An historic symbol of sporting excellence, the Laurel Wreath was the perfect emblem to represent a man who rose from humble beginnings to conquer Wimbledon three times.
The Fred Perry laurel wreath has developed into one of the best known and most instantly recognisable logos in the fashion world. The origins of the laurel were, perhaps not surprisingly, derived from Fred's sporting pedigree as a three-times winner of Wimbledon and a Davis Cup champion.
Although, this very nearly wasn't the case. Amusingly, the first logo that Fred considered was actually a pipe. Being a pipe smoker, he felt that this was one of the things he was most synonymous with and initially pondered on it as a potential emblem for his fledgling sporting goods company. Fortunately, his Austrian business partner, Tibby Wegner, managed to dissuade him, as 'he didn't think that the girls would go for it'.
This still left them with the conundrum of what to use as their logo. After discarding hundreds of ideas, Wegner had a brainwave: 'What about the laurel wreath you wear on your touring blazer and Davis Cup sweater? What's the story behind that?' Since winning Wimbledon in 1934, Fred had always sported the famous wreath and worn it with great pride. After all, as a historical symbol, honouring excellence from classical times, combined with Fred's heroic feats at Wimbledon, it was the perfect emblem.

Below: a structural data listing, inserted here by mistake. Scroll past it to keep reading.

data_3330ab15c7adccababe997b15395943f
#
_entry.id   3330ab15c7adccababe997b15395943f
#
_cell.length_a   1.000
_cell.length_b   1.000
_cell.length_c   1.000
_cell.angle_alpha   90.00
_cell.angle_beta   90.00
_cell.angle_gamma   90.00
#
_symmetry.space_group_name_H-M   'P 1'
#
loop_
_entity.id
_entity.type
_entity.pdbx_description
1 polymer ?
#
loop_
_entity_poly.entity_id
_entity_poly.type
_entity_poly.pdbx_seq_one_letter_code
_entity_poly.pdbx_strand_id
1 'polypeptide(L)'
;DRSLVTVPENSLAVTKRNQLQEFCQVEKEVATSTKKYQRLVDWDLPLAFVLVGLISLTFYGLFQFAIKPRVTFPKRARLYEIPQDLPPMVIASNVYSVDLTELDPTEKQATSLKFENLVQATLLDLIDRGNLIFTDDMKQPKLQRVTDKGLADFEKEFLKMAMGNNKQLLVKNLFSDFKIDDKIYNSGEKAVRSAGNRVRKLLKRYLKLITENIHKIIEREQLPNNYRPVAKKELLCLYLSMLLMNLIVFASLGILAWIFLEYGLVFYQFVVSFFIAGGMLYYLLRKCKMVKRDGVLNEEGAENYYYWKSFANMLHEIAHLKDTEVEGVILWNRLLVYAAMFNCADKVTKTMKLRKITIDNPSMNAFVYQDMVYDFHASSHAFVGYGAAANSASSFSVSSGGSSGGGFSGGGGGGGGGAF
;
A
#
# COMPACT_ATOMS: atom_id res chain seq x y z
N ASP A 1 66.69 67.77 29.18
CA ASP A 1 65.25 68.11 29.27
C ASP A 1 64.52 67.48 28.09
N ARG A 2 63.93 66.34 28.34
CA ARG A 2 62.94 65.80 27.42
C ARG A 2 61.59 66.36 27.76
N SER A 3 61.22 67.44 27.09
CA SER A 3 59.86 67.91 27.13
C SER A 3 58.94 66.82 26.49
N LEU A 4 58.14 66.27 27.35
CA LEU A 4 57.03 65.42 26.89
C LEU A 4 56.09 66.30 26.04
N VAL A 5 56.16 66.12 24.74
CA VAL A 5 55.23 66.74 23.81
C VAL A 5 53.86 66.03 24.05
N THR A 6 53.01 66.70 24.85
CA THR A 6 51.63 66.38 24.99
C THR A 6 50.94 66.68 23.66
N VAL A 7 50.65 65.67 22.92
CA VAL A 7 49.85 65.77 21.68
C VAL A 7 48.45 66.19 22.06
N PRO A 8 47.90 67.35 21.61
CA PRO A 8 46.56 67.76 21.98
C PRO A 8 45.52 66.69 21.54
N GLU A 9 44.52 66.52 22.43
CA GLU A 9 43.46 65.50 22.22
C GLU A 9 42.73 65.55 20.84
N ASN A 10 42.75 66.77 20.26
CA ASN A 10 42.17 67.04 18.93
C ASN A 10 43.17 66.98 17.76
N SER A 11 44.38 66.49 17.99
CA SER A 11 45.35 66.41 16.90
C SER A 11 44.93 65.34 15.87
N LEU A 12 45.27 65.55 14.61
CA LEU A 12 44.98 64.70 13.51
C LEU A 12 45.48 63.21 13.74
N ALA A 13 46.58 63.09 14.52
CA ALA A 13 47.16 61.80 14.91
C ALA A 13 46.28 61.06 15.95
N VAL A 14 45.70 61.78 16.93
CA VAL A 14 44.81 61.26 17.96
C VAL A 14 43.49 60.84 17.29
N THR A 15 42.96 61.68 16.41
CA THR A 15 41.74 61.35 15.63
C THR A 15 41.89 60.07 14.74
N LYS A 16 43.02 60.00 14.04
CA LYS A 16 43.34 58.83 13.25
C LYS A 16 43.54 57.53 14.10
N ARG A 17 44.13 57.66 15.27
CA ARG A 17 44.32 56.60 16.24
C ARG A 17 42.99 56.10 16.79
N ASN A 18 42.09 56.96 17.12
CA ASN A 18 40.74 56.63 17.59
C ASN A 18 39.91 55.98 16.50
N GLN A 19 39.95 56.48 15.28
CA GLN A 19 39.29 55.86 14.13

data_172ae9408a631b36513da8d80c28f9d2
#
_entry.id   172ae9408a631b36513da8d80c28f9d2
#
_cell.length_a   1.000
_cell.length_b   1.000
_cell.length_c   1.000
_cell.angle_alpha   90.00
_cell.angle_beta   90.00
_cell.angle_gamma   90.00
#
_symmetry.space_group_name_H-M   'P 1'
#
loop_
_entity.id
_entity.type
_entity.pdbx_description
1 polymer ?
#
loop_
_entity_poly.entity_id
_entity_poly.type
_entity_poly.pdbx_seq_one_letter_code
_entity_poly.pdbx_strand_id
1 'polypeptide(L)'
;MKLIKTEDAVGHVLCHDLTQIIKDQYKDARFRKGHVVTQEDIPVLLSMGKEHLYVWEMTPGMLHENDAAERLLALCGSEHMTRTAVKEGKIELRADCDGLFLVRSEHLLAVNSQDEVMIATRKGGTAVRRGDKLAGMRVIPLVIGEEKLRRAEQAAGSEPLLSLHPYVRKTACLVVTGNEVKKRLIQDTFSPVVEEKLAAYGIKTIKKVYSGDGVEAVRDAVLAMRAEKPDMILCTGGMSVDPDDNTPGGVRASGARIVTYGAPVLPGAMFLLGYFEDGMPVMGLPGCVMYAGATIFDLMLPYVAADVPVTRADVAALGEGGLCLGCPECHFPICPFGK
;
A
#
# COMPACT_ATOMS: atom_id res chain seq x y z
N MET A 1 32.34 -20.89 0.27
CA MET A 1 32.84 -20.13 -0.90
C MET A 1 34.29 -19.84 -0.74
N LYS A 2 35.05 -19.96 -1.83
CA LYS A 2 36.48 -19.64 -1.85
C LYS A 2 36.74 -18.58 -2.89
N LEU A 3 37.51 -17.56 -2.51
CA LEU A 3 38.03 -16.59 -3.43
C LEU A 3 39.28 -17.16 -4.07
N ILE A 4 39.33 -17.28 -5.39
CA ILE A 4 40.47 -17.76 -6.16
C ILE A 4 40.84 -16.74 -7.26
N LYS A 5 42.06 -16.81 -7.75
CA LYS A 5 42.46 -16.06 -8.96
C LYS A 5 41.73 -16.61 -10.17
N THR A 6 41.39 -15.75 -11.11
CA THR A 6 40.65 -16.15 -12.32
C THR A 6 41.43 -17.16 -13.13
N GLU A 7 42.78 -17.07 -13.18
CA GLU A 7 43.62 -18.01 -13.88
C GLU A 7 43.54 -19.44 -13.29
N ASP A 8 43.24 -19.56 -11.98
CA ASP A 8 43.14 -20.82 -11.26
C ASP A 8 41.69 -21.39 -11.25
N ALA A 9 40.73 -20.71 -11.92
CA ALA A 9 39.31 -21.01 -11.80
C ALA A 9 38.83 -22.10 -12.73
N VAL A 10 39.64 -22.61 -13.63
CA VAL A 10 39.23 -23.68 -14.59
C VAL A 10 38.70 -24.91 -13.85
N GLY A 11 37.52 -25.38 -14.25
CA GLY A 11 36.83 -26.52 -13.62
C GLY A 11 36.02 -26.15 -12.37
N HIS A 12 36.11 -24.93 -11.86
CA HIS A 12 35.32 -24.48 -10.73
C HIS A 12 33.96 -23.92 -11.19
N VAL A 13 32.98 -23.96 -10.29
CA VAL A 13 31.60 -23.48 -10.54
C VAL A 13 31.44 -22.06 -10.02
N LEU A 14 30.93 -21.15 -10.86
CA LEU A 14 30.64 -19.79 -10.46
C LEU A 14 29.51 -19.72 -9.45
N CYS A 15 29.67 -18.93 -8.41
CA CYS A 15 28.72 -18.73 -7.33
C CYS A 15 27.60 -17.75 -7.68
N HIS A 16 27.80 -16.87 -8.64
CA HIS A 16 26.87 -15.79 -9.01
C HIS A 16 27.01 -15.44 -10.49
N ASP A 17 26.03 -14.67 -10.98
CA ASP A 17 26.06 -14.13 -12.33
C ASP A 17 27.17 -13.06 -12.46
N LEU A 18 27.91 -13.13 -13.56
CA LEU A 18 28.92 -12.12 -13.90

There remained only one stumbling block. The All England Tennis Club. Fred's relations with the hierarchy of British tennis had at best been difficult, and at worst downright strained. he had never quite been accepted 'one of them', and relations had further deteriorated when he turned professional in 1936. However, Fred was not a man to let thing stand in his way and he approached Colonel Duncan MacCauley, then Secretary of the All England Club, to see if Wimbledon would object. Perhaps surprisingly, they decided that there would be no problem and gave Fred a release in writing. The wreath was his and the rest, as they say, is history.